I had breakfast* with my friend, former housemate, and current customer last weekend. A year ago she moved her practice from one town to another. In preparation for the move, she got 200 “I’m Moving” postcards with a message printed on the back. While we were discussing her severe client fall-off over the past year it came to light that … DUM dum dum dummmm … she had only mailed out three of the 200 postcards. To which I said, “AAAaaiiigh!”
Because I love and respect my friend (and because she owes me some bodywork) the AAAaaiiigh was an internal one. On further —gentle — inquiry I found that my friend was really concerned about “bothering” her clients. She truly saw the postcard as an invasion of her clients’ space. Knowing her as I do, I can see her point. She is a private woman and doesn’t appreciate intrusion. HOWEVER, isn’t NOT telling your clients that you’ve moved bad customer service?
Customer service is caring for your customer. It is a sign of respect. It’s also a sign of professionalism. Telling your clients important things is good customer service. They should be told about rate changes, different hours and days, and when you move to a completely new town.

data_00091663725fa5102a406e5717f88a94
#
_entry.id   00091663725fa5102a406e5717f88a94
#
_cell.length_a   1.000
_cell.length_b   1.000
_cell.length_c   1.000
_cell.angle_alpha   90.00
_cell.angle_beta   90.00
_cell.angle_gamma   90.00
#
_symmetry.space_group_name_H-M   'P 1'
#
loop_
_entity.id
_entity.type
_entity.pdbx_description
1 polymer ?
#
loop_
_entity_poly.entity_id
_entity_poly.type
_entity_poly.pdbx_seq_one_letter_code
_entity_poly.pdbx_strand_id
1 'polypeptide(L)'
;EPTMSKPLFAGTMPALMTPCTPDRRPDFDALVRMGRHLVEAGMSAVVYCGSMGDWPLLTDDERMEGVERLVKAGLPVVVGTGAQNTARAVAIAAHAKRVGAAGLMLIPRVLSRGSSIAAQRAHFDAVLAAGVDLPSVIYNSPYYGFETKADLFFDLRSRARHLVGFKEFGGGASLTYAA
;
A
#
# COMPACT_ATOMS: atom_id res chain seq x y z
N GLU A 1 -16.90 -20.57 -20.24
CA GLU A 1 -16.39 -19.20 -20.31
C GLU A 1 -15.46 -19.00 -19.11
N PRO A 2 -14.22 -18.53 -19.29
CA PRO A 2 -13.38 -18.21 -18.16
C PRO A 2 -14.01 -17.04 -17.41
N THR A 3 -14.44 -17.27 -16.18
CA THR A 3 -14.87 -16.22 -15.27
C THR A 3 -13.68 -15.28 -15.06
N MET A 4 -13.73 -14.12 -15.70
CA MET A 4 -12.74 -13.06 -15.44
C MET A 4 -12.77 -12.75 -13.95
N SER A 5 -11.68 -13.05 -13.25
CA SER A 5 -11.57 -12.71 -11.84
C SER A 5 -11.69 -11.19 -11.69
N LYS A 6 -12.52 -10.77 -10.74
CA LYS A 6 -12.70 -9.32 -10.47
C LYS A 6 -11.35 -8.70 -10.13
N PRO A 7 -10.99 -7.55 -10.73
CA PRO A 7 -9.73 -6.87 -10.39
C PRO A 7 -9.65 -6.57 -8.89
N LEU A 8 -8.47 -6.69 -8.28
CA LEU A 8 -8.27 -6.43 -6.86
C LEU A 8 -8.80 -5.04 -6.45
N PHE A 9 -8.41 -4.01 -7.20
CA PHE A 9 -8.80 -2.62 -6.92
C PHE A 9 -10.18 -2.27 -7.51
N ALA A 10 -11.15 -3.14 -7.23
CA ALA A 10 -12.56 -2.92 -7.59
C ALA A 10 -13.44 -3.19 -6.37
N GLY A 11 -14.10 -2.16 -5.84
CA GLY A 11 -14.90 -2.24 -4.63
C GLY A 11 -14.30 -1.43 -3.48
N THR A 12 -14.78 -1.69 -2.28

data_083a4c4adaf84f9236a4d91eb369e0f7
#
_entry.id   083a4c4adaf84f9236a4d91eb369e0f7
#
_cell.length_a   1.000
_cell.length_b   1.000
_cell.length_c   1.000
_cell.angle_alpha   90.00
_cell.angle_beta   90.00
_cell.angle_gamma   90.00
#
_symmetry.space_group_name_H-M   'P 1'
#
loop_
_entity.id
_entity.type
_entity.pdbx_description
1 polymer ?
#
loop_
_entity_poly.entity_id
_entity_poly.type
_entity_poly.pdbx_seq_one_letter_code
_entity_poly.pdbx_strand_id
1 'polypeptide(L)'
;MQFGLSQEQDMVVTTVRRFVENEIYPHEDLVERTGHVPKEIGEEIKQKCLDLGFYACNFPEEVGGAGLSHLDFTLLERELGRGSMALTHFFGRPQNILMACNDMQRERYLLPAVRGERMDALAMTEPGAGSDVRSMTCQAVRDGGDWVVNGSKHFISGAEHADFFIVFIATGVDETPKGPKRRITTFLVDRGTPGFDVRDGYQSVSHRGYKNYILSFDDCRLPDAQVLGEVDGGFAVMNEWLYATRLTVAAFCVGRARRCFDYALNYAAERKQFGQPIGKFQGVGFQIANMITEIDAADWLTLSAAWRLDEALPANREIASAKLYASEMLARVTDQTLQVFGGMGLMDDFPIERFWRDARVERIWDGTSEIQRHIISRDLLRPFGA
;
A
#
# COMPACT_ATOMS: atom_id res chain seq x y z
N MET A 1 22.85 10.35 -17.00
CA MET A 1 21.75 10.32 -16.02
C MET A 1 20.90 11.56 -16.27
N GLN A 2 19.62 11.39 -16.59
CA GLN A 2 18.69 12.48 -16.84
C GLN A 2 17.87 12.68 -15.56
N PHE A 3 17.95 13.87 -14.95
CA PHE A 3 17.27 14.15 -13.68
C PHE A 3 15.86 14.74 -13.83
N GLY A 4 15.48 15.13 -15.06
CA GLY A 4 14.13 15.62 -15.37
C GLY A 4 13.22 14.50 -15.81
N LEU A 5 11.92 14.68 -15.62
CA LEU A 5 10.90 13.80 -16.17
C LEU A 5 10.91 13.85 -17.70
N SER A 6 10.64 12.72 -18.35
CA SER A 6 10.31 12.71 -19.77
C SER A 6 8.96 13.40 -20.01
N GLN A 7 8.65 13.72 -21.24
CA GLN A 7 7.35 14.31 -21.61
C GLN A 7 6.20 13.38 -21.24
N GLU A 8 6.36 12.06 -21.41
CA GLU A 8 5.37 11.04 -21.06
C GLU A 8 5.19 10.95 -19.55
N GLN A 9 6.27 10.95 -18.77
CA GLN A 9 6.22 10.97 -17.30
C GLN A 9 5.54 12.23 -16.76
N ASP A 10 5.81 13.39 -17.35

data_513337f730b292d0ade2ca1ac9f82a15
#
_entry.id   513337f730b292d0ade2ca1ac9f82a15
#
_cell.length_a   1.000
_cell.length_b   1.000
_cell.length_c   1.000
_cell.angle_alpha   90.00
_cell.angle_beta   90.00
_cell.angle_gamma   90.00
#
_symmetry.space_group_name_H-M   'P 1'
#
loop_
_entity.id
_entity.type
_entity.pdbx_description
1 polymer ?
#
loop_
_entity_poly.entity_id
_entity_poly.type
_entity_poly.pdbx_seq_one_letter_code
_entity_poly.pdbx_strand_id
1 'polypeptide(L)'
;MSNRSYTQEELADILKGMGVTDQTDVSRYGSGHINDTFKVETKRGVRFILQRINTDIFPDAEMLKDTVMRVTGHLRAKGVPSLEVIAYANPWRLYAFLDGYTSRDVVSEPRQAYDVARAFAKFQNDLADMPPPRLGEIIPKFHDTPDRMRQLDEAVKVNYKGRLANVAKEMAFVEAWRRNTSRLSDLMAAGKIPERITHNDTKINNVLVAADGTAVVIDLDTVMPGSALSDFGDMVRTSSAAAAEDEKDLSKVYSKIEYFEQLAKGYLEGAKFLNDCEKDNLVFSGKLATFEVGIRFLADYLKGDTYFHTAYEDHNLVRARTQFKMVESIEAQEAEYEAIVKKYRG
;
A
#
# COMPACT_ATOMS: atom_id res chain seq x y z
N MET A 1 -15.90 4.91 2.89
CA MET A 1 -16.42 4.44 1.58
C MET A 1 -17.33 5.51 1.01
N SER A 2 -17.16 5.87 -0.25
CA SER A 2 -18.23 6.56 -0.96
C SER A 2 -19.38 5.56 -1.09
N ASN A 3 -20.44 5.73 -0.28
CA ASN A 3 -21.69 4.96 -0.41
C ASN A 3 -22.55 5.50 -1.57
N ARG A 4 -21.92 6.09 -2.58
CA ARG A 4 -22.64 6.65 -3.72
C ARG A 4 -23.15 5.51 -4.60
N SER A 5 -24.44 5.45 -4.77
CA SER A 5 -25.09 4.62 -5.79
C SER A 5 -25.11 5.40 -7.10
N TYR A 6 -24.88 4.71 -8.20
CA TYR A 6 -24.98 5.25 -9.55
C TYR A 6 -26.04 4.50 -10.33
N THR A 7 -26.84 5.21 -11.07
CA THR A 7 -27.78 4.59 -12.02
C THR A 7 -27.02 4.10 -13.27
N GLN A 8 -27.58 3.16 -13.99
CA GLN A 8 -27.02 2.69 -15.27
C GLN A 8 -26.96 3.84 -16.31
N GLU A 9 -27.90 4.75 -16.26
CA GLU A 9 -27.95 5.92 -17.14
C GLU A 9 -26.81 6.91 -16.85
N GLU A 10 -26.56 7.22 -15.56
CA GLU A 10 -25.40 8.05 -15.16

Marketing is an extension of good customer service. Your clients should know that you have gift certificates. Your clients should be reminded to take care of themselves. Your clients should know that you can help them. Your clients should know that you are thinking of them.
If they say it’s okay, then it’s okay. When you do your intake, tell clients that you send out notices of changes. Ask if that’s okay. Tell clients that you send out notices and reminders when you are doing a special, or have a new skill to offer, or have found a useful article. Ask if that’s okay.
Imagine, if you will … A woman slogs through day after day in a cheerless cubicle. Pestered by gradually increasing pain, she slumps and curls inward over a period of months. She’s cranky and her friends start to avoid her. Life becomes bleak and cheerless. She slides into an end-of-day ritual of four Zimas and Maury Povich on the DVR. Horrifying! If only she had known what you could do for her. More shocking is the story of the husband who wasn’t reminded you had gift certificates. He bought his wife snow boots and a vacuum cleaner for Christmas. DUM dum dum dummm ….
All my best, Eileen
*I love breakfast. I will listen to your entire life story if there is a strawberry waffle in it for me.